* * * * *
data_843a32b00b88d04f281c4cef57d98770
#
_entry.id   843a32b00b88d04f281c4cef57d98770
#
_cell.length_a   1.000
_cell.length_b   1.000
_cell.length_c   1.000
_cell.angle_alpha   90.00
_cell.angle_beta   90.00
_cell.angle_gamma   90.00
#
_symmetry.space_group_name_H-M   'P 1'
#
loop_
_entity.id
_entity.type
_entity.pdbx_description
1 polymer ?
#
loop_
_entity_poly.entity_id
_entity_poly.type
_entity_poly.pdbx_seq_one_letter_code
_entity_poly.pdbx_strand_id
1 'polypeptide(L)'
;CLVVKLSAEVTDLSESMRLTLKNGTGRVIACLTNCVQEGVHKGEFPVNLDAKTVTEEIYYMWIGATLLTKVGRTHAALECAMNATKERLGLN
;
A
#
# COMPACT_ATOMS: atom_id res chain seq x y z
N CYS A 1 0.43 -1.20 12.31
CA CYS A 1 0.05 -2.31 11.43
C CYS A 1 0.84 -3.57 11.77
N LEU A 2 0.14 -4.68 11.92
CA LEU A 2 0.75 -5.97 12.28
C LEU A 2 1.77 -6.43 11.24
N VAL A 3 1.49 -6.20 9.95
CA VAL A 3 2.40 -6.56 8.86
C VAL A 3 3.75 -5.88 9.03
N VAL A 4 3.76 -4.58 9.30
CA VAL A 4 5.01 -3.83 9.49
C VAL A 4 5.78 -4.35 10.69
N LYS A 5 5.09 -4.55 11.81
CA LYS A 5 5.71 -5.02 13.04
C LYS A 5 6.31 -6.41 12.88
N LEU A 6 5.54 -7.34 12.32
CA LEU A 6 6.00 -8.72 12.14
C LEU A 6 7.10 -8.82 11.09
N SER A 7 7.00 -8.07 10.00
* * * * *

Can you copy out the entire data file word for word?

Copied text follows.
data_843a32b00b88d04f281c4cef57d98770
#
_entry.id   843a32b00b88d04f281c4cef57d98770
#
_cell.length_a   1.000
_cell.length_b   1.000
_cell.length_c   1.000
_cell.angle_alpha   90.00
_cell.angle_beta   90.00
_cell.angle_gamma   90.00
#
_symmetry.space_group_name_H-M   'P 1'
#
loop_
_entity.id
_entity.type
_entity.pdbx_description
1 polymer ?
#
loop_
_entity_poly.entity_id
_entity_poly.type
_entity_poly.pdbx_seq_one_letter_code
_entity_poly.pdbx_strand_id
1 'polypeptide(L)'
;CLVVKLSAEVTDLSESMRLTLKNGTGRVIACLTNCVQEGVHKGEFPVNLDAKTVTEEIYYMWIGATLLTKVGRTHAALECAMNATKERLGLN
;
A
#
# COMPACT_ATOMS: atom_id res chain seq x y z
N CYS A 1 0.43 -1.20 12.31
CA CYS A 1 0.05 -2.31 11.43
C CYS A 1 0.84 -3.57 11.77
N LEU A 2 0.14 -4.68 11.92
CA LEU A 2 0.75 -5.97 12.28
C LEU A 2 1.77 -6.43 11.24
N VAL A 3 1.49 -6.20 9.95
CA VAL A 3 2.40 -6.56 8.86
C VAL A 3 3.75 -5.88 9.03
N VAL A 4 3.76 -4.58 9.30
CA VAL A 4 5.01 -3.83 9.49
C VAL A 4 5.78 -4.35 10.69
N LYS A 5 5.09 -4.55 11.81
CA LYS A 5 5.71 -5.02 13.04
C LYS A 5 6.31 -6.41 12.88
N LEU A 6 5.54 -7.34 12.32
CA LEU A 6 6.00 -8.72 12.14
C LEU A 6 7.10 -8.82 11.09
N SER A 7 7.00 -8.07 10.00